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    Yep, I agree. I have done the same with a .25-06. bought spring kit from midway or somewhere and was able to get the trigger to 2.5# for $15 with freight. that. I have a Bushnell 3200 3.5-10X50 on my 300WM that I have killed deer with at 500ish yards. that scope is less than $200 FROM Natchez right now.

    Depending on your dispensable income, if its a back-up I would say $300 would get you in good shape to 500 yards with hand loads. of course, if you are going to bed it, you might want to spend $500 on a scope so it isn't the weak link. so I suppose it depends on how much you want to spend. I would suppose that others might agree (or not), first is trigger upgrade, second is scope, third is bedding or heaver stock, muzzle break might be forth or just a whole new barrel, but of course, now you are talking the money... maybe start out with a budget and work it from there? my $0.02
     
  5. chuck williams

    chuck williams Banned

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    If you can afford a cooper hunting rifle, you can afford to give the remmy the makeover it deserves to include barrel, stock, and jewel trigger!!!!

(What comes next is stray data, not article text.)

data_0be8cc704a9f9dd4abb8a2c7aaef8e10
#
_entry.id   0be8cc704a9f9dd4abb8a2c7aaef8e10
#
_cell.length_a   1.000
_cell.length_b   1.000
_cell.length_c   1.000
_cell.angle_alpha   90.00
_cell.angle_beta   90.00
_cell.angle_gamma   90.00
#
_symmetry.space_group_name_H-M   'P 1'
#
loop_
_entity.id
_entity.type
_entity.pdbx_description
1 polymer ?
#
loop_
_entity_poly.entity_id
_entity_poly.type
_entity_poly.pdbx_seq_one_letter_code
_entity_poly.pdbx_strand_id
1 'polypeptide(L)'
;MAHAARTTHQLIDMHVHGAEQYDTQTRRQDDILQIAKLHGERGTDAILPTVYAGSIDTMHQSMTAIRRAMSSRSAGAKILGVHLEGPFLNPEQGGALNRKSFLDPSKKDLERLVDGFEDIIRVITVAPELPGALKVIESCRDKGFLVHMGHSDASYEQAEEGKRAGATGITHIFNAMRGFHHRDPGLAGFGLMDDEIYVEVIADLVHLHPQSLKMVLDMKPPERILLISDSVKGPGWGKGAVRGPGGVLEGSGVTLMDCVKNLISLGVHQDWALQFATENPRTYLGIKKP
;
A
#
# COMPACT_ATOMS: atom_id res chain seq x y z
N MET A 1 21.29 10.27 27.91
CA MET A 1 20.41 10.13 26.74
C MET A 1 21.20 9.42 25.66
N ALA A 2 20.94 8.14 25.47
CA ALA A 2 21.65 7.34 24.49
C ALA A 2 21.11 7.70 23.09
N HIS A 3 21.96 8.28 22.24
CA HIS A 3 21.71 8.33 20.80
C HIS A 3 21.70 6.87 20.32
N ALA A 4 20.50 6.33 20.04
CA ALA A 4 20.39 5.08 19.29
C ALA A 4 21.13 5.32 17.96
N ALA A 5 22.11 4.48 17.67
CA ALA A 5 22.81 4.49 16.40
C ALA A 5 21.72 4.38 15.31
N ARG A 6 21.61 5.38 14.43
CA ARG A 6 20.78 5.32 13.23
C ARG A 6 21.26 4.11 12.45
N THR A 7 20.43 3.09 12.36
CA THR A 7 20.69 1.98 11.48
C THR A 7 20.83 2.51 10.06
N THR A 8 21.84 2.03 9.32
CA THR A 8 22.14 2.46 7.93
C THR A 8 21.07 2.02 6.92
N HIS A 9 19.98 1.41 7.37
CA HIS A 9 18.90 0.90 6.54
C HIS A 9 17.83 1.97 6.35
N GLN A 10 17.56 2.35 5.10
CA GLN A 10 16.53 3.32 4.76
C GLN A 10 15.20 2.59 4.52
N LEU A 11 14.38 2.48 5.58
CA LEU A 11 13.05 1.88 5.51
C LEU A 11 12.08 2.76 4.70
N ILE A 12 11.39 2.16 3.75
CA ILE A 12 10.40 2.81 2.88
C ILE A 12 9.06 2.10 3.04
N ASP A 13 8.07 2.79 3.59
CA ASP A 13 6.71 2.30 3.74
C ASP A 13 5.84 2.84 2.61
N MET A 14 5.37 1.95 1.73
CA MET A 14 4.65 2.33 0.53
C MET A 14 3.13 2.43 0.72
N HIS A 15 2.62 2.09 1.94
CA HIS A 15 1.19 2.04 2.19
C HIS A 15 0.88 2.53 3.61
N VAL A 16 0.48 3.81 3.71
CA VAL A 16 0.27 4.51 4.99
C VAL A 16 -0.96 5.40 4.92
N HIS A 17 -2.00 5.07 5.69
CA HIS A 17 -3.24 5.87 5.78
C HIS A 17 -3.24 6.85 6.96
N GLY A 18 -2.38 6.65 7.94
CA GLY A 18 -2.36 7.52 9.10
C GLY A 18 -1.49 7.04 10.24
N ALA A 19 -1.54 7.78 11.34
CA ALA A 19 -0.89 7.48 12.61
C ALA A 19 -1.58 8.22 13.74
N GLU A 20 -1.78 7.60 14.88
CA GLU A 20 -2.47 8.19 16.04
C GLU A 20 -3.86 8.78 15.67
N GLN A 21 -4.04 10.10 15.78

6. IdahoJoe

    IdahoJoe Well-Known Member

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    I can expect for I spend all the money on a cooper. :)

    just wondering how to get the most for my money as well as what it really needs.
     
  7. MudRunner2005

    MudRunner2005 Well-Known Member

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    Flashhole summed it up pretty good! I'd try all that first, and if it still won't shoot sub-MOA, rebarrel and have the action trued. A .280 Ackley Improved would be a good alternative to the '06, as it can push 7mm bullets to within 150 fps of a 7mm RemMag.
     
  8. IdahoJoe

    IdahoJoe Well-Known Member

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    Thanks for the heads up on the bushnell scope. How do these compare to leoupold of the same $.
     
  9. MudRunner2005

    MudRunner2005 Well-Known Member